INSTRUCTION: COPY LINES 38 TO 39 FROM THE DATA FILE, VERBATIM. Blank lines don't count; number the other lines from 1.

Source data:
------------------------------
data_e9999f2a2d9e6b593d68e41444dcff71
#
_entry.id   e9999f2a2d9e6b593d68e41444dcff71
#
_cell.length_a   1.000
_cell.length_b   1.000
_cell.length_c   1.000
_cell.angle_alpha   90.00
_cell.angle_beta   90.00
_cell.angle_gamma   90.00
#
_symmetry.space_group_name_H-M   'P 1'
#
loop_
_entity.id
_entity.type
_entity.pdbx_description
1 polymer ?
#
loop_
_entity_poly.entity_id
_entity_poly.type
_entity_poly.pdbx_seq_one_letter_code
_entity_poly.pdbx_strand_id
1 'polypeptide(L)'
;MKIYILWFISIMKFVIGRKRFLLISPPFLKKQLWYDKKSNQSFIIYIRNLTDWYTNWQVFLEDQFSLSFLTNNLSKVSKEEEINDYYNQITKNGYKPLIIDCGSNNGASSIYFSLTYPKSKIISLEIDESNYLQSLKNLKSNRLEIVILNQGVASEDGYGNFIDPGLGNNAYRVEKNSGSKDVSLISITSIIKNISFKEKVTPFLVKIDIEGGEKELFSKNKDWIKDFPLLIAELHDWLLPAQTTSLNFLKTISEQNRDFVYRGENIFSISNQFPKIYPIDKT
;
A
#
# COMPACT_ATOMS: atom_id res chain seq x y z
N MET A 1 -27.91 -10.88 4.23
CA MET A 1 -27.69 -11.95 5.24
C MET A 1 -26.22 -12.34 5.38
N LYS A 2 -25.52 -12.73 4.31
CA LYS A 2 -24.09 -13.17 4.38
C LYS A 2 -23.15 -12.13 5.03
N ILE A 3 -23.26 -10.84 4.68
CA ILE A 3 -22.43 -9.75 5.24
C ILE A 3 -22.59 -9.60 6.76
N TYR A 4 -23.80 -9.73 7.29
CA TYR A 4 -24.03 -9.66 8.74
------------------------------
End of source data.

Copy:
CA ILE A 3 -22.43 -9.75 5.24
C ILE A 3 -22.59 -9.60 6.76